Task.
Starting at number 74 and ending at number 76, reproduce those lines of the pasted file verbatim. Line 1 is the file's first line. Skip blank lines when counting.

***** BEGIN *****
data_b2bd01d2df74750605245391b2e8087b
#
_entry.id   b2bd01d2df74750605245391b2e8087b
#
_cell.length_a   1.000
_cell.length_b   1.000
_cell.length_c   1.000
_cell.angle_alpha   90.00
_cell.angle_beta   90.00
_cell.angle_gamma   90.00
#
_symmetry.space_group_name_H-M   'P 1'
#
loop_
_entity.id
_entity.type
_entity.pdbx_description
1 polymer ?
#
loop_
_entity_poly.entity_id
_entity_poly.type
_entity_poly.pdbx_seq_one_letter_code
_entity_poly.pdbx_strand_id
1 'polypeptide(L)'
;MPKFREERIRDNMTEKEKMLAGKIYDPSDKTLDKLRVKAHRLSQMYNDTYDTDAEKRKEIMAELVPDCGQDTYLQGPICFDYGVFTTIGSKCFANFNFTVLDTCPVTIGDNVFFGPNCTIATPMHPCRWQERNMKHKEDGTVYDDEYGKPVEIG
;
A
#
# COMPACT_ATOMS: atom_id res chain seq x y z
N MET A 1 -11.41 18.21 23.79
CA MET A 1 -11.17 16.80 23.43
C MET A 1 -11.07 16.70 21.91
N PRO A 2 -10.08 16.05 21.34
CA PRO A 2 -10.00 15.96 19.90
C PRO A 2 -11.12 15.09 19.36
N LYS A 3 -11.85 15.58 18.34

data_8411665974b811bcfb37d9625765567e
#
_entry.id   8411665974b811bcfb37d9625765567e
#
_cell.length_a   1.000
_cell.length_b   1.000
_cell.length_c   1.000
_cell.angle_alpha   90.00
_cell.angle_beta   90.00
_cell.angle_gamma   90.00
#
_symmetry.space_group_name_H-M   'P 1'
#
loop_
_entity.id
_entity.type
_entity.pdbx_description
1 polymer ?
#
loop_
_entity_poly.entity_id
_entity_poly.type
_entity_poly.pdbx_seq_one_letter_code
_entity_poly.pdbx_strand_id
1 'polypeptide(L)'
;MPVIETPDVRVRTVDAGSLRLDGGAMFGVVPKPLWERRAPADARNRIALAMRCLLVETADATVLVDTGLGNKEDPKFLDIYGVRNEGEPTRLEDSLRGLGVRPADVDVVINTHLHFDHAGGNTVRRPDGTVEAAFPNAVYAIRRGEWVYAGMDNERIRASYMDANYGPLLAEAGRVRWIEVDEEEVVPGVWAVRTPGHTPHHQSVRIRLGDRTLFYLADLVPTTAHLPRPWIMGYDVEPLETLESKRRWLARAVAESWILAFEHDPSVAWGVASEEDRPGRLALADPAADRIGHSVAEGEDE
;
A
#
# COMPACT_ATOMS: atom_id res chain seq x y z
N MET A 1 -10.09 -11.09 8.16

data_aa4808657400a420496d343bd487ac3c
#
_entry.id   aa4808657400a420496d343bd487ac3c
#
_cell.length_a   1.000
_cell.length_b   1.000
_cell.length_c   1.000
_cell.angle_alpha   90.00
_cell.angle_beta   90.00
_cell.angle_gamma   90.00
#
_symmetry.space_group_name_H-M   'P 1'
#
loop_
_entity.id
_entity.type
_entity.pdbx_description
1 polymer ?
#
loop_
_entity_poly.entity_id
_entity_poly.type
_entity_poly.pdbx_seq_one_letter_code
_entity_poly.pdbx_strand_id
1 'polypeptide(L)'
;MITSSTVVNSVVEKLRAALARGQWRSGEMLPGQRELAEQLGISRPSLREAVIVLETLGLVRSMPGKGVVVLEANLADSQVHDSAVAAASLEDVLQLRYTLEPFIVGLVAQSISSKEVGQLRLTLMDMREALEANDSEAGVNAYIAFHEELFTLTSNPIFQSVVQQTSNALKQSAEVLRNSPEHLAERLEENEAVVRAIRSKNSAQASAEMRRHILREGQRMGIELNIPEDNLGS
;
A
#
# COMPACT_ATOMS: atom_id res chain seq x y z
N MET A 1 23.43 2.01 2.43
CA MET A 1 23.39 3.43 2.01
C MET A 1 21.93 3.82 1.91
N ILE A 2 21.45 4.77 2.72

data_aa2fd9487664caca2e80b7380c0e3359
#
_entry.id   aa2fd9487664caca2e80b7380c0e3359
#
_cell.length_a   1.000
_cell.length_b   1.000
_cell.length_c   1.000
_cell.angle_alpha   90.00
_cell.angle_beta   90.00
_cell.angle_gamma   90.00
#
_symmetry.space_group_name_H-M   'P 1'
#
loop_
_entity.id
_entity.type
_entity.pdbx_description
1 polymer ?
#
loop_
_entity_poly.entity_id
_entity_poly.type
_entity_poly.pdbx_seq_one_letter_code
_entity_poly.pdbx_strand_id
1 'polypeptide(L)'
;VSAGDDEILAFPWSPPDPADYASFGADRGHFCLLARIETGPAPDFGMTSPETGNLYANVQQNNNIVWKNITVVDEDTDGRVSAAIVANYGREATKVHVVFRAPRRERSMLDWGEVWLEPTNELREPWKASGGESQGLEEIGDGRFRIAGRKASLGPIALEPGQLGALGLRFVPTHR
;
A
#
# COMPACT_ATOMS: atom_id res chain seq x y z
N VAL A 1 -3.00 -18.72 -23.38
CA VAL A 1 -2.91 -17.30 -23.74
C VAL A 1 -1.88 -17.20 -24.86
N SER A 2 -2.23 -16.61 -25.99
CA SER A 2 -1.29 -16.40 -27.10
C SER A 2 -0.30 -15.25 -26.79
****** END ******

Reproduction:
_cell.length_b   1.000
_cell.length_c   1.000
_cell.angle_alpha   90.00